Working and Attending School: Time Management

By: Samantha Bogert

Time management - photo by Ryan Hyde
The ever ticking clock, a reminder, time wasted or that looming deadline. “Ryan Hyde”

Do you find yourself struggling to finish homework or unable to study for a big test because you have to rush off to work? Now think of commuters who waste even more time getting to where they need to be, whether it’s work or school or home. With all that a student has to do in the course of one day, how can anybody find the time to focus on schoolwork?
Well, lots of students battle with this problem every day. According to the U.S. Department of Education, over 78 percent of undergraduate students work about 30-hour-per-week jobs while attending school full-time. Which, when you think about it, doesn’t leave much time to study if you’re also going to classes, driving to where you need to be, and catching up on those Z’s.
“Nobody has an easy time in college. College is hard; that’s why everyone doesn’t have a degree. The students who have an easier time are the students who plan their time rather than just winging it,” says Elizabeth Swartz, Interim Career and Peer Mentor Programs Coordinator for the Expanding Horizons program right here on the Fitchburg State campus.
Time management is a very important life skill, especially for students, and it’s something that a lot of students who come into college have trouble learning. Swartz advises all students, commuters and residents alike, to “use a time-management system that resonates with them.” For example, Swartz recommends paper planners for some students, “to write things down, check them off, and add stickers or drawings to help them remember important dates.” For other students, she recommends electronic calendars because “they like the reminders, the push notifications, and alerts.” Some students prefer to use a combination of written to-do lists and reminders on their phones or computers for important deadlines, Swartz said.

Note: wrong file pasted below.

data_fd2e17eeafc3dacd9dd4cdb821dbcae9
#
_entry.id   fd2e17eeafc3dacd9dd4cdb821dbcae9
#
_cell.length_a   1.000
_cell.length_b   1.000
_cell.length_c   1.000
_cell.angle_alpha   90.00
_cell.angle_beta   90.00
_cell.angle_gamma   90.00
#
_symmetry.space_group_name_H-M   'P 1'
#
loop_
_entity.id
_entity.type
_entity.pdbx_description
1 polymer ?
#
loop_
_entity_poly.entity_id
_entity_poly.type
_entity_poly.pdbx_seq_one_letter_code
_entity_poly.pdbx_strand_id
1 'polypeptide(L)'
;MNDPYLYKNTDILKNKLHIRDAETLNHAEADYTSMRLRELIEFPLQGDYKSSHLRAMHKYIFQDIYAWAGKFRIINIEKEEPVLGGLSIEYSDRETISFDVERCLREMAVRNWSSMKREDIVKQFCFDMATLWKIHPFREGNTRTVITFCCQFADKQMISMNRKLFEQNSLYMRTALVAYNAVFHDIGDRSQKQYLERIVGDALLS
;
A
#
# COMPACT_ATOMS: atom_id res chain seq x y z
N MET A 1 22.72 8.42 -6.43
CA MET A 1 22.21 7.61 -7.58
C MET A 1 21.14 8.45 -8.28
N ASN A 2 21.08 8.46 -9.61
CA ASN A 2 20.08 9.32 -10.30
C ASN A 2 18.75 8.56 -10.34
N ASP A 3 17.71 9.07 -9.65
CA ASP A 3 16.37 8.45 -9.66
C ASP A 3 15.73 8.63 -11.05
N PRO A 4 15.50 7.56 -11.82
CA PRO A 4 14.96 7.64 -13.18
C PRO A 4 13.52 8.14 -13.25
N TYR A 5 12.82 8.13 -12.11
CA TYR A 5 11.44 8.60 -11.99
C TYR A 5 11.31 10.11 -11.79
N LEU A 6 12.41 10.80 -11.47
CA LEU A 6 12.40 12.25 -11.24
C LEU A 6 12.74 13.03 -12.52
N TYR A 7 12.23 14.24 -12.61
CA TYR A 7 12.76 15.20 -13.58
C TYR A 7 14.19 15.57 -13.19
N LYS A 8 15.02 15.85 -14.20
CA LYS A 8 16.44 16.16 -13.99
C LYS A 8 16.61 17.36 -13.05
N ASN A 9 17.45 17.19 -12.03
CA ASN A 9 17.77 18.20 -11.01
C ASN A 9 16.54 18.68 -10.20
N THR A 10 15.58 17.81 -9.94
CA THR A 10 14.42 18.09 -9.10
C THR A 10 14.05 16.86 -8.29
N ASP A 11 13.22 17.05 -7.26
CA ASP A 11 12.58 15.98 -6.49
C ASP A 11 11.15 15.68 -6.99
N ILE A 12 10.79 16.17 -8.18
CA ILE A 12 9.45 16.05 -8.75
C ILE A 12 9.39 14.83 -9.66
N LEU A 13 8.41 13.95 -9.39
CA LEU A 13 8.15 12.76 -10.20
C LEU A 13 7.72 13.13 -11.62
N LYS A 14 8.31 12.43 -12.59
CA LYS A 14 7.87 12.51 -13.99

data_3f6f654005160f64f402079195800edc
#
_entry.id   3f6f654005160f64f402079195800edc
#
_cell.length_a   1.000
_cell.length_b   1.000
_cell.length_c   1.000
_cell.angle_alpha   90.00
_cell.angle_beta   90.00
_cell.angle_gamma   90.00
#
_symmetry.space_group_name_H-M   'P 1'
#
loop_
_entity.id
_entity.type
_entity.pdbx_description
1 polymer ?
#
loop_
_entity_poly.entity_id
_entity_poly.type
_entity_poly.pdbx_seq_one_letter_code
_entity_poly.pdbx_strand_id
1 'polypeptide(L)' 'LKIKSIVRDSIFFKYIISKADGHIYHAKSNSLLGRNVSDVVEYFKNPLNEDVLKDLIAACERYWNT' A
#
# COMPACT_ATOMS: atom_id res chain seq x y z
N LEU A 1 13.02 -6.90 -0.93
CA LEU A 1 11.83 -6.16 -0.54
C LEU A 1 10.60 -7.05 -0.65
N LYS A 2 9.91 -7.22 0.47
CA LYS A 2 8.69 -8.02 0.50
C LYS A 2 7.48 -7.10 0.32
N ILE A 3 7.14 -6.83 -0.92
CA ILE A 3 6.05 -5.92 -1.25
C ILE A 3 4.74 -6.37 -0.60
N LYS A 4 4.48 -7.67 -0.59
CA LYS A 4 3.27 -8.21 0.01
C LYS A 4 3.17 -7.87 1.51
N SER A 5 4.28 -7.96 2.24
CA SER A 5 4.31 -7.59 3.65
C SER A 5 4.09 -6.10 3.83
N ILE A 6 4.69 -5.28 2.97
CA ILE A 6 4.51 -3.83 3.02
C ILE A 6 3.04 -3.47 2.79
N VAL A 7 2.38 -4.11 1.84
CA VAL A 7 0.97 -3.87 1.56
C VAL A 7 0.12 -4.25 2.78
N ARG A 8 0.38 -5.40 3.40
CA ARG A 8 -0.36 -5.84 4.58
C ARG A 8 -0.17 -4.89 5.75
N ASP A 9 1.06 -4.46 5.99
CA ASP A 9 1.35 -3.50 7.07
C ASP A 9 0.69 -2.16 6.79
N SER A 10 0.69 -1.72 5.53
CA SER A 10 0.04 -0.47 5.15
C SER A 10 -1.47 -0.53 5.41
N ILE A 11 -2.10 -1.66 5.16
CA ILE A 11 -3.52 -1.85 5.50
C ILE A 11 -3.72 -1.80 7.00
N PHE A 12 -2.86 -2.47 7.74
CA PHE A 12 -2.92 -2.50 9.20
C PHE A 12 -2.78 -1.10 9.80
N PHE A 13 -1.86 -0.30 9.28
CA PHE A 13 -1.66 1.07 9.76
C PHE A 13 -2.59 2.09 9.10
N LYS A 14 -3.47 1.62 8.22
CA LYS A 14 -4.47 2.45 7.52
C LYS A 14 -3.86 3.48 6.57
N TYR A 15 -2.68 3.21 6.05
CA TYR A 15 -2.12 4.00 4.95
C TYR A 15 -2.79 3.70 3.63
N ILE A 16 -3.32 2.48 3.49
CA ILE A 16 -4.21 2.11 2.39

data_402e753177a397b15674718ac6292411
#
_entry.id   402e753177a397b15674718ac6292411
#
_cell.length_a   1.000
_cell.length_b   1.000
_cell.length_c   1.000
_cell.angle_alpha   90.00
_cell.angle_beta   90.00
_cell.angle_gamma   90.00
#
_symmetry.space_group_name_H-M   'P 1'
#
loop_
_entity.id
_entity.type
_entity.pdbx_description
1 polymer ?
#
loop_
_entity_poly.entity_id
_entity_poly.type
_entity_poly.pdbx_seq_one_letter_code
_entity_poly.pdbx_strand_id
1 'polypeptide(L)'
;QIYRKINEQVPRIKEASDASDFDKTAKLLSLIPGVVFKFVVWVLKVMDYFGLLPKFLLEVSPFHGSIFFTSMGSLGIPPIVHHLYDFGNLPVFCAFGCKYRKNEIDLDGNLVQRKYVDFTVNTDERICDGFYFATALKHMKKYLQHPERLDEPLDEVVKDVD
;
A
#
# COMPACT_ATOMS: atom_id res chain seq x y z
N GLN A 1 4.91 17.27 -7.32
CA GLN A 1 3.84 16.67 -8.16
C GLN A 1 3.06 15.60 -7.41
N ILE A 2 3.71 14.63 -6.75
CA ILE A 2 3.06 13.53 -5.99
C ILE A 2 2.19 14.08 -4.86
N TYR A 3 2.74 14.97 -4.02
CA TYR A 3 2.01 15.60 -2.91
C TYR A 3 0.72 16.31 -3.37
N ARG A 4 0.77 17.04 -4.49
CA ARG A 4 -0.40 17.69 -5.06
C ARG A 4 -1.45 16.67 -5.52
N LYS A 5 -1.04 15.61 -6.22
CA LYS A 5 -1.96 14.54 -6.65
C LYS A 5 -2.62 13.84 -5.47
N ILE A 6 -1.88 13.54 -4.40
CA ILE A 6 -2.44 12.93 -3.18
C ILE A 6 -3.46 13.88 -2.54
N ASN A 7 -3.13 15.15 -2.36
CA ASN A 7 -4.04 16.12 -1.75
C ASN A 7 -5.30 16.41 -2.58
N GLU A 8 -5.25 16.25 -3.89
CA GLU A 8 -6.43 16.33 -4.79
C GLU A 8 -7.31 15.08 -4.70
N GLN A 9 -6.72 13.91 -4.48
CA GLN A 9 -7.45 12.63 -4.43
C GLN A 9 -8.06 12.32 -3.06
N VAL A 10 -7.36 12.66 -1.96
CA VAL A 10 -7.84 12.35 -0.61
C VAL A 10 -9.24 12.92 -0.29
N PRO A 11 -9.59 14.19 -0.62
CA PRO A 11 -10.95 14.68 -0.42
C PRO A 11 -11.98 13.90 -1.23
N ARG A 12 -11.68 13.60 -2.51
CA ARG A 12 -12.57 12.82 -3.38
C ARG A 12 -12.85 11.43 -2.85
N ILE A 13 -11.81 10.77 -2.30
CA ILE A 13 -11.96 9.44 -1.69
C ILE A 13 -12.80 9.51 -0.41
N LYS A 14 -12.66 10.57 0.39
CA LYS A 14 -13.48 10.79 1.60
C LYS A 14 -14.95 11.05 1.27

Working, however, is quite necessary for students nowadays. For the majority of students this then means they must schedule their work hours around classes, commuting, and studying and still manage to make a decent paycheck. The American Council for Education found that the main reason students work is to pay for tuition, fees, and living expenses instead of solely relying on loans. “If work must be a priority in order to pay for school, I usually suggest trying an online class,” Swartz says. “Online classes alleviate the need to travel to campus which provides more time for school work.” Taking an online class or two, then, might be a plausible option for commuters to help them manage their time better.
Even though you may be struggling to find the time to study while working, hanging out with friends, attending classes and managing to keep your grades up, Swartz says it can all be done with proper planning. “Take control of your life and your schedule by deliberately planning time to go to class, study, work, do laundry, eat, and have fun,” Swartz says. “Plan time to watch Netflix and HBO-Go, but don’t let your down time be more important than your other responsibilities.”